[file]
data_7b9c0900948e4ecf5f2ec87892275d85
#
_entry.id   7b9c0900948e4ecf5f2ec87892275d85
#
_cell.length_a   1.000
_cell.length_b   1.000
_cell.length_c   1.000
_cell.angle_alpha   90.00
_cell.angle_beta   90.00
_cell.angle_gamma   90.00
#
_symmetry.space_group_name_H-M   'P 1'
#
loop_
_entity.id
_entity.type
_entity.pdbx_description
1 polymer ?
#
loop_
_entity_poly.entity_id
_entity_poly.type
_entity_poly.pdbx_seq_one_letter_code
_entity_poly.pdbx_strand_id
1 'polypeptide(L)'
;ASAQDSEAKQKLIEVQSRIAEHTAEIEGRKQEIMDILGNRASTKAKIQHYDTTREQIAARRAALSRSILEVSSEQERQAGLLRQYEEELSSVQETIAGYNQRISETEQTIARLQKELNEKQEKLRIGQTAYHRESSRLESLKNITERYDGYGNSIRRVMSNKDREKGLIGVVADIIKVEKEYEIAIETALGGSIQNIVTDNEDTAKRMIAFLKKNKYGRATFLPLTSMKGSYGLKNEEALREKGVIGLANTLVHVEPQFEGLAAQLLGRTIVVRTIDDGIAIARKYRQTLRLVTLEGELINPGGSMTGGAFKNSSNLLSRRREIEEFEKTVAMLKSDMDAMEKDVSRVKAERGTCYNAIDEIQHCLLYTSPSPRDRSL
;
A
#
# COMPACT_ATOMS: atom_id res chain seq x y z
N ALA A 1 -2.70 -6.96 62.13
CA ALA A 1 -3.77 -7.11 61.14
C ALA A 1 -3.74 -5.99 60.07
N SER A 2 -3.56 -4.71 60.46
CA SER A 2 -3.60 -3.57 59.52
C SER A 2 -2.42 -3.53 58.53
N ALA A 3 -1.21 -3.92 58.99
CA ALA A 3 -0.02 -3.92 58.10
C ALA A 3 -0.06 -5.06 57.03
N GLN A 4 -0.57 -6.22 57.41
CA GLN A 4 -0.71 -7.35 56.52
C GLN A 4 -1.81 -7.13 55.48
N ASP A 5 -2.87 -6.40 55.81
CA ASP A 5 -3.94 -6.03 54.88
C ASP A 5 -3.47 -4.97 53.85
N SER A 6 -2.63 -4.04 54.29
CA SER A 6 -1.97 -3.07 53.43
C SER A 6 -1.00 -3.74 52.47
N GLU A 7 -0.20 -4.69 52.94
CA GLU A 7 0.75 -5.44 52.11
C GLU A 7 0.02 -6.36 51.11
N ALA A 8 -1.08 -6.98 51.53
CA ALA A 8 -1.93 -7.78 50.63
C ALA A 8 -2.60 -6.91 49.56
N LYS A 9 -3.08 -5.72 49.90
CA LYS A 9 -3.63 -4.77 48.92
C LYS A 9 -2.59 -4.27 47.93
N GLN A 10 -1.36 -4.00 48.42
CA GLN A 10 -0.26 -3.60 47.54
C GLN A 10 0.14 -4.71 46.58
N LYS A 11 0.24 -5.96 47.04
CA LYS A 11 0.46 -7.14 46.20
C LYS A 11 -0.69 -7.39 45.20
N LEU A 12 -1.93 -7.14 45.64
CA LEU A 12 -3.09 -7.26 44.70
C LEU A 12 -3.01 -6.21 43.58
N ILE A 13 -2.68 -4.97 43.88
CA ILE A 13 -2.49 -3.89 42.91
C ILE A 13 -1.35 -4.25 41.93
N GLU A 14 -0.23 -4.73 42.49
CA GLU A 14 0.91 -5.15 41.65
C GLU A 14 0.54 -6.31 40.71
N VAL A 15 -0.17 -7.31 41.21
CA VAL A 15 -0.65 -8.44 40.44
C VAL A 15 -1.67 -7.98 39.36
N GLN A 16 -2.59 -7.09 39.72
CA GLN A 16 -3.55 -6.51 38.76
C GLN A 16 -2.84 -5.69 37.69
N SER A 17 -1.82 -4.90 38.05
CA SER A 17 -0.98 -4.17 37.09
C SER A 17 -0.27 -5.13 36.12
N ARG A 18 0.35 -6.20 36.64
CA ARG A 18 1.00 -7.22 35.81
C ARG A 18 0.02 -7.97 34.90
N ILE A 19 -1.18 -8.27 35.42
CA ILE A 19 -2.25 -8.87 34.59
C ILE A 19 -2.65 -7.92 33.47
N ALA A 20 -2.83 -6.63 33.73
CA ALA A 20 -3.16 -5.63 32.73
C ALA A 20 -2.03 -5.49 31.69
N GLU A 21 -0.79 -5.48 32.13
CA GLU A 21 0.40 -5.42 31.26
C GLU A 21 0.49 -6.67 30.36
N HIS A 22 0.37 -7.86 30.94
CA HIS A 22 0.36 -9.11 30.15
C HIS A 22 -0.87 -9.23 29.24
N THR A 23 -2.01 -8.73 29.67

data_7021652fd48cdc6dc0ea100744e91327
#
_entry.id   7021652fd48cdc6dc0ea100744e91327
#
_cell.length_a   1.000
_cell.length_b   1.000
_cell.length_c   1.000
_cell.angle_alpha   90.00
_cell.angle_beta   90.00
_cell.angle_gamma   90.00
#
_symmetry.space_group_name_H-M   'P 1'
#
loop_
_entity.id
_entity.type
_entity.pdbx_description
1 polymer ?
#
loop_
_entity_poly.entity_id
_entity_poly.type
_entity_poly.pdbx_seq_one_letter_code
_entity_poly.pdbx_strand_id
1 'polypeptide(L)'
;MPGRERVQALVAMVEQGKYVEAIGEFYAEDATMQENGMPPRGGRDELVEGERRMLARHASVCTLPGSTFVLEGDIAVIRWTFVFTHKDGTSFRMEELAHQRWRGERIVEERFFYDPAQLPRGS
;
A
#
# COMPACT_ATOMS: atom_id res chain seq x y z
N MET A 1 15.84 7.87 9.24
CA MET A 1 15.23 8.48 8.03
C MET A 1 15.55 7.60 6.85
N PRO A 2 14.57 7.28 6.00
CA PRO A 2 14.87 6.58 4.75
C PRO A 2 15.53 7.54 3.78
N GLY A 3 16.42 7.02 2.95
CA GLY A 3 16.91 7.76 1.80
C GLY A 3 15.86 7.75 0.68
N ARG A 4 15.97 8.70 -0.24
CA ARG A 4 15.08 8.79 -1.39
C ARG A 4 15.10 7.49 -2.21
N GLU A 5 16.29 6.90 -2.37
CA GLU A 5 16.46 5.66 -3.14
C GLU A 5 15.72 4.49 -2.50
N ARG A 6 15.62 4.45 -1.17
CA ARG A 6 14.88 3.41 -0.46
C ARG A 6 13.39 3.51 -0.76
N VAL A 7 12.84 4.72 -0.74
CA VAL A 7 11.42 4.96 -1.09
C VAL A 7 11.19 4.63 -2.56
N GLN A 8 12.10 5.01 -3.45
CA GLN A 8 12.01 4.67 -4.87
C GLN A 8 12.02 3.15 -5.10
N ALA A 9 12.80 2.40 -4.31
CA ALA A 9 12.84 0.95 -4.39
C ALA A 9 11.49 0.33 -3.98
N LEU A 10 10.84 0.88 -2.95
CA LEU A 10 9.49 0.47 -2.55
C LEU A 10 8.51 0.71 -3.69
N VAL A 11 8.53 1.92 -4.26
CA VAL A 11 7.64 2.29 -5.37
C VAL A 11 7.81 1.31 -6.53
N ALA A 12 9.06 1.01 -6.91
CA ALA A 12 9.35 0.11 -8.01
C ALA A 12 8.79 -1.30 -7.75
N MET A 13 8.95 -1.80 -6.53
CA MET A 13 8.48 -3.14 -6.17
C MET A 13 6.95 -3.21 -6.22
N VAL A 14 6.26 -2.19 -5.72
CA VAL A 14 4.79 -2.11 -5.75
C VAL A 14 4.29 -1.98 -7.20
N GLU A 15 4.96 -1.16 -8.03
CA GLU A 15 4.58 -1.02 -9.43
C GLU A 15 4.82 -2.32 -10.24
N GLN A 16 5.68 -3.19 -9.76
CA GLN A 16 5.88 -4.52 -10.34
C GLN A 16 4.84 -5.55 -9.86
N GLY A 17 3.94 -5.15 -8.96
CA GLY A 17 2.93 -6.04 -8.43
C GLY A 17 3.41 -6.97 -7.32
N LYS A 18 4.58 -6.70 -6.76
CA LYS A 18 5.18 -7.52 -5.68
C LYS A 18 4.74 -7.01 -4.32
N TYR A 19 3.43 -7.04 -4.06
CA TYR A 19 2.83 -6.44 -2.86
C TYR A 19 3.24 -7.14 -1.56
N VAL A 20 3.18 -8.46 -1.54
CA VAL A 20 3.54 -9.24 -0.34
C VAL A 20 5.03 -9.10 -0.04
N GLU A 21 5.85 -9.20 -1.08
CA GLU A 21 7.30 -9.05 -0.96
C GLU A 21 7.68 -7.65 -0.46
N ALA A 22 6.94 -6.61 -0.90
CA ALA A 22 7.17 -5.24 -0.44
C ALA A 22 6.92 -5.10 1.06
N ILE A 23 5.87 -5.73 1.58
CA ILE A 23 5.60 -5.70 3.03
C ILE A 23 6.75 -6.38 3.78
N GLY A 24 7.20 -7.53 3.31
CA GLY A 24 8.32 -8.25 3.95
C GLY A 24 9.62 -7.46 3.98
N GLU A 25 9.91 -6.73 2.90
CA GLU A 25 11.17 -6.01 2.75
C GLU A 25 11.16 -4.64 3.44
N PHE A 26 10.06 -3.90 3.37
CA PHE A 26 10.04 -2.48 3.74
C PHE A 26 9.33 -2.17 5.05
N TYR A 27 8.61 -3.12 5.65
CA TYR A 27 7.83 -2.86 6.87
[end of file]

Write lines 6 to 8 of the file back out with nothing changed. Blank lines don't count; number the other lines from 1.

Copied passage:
_cell.length_b   1.000
_cell.length_c   1.000
_cell.angle_alpha   90.00